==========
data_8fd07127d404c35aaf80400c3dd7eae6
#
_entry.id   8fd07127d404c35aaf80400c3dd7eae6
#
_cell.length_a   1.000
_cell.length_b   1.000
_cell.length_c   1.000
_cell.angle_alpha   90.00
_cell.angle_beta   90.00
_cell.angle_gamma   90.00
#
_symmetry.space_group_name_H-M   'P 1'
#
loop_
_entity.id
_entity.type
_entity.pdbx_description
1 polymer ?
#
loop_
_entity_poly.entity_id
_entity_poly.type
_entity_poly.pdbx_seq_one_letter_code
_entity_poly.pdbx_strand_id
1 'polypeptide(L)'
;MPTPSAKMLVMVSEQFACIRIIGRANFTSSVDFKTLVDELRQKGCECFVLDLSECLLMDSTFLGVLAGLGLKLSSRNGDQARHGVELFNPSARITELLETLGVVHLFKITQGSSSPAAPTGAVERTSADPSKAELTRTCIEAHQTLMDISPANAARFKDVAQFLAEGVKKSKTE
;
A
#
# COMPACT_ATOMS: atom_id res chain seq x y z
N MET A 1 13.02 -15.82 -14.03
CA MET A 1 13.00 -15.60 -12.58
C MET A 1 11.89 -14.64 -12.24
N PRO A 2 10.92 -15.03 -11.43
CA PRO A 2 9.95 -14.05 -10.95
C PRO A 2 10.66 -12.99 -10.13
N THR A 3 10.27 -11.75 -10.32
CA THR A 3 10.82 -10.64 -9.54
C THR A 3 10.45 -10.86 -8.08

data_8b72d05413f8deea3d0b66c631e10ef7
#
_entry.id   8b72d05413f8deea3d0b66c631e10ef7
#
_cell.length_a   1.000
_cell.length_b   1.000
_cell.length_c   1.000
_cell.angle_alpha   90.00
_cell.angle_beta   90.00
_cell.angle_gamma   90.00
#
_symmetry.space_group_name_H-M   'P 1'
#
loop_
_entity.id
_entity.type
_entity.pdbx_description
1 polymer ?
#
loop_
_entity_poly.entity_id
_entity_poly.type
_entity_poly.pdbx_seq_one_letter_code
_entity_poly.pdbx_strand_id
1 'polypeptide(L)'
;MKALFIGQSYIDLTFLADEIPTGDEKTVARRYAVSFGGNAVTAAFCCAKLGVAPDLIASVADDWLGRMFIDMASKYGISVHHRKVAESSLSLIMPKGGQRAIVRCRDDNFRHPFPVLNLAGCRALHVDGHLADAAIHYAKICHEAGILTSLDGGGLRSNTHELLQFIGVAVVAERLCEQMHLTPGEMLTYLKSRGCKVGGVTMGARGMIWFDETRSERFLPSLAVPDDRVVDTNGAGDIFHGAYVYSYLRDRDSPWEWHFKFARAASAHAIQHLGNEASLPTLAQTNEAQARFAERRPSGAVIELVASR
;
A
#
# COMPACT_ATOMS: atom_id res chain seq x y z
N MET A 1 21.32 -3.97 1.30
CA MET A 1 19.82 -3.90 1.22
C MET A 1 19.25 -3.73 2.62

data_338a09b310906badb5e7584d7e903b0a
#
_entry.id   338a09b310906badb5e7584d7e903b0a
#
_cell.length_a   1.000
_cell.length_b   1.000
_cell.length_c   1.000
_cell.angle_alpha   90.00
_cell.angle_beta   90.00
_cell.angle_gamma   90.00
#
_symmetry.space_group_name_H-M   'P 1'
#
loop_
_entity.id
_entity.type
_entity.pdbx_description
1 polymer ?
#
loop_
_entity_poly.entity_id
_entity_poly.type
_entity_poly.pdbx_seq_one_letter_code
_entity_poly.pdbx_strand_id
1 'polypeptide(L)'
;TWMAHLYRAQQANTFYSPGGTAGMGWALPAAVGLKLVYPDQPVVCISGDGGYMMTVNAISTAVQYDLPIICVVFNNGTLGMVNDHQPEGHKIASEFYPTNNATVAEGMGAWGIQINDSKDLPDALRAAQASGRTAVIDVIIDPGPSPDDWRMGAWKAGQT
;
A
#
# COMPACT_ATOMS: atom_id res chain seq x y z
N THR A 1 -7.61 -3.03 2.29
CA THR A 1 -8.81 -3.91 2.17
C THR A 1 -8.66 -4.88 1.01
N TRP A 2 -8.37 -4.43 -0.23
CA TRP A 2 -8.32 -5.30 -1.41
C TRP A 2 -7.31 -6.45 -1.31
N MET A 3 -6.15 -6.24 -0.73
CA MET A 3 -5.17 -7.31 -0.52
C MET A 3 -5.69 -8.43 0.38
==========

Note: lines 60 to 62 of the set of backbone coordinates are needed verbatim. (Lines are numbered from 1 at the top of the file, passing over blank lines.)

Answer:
_entity_poly.entity_id
_entity_poly.type
_entity_poly.pdbx_seq_one_letter_code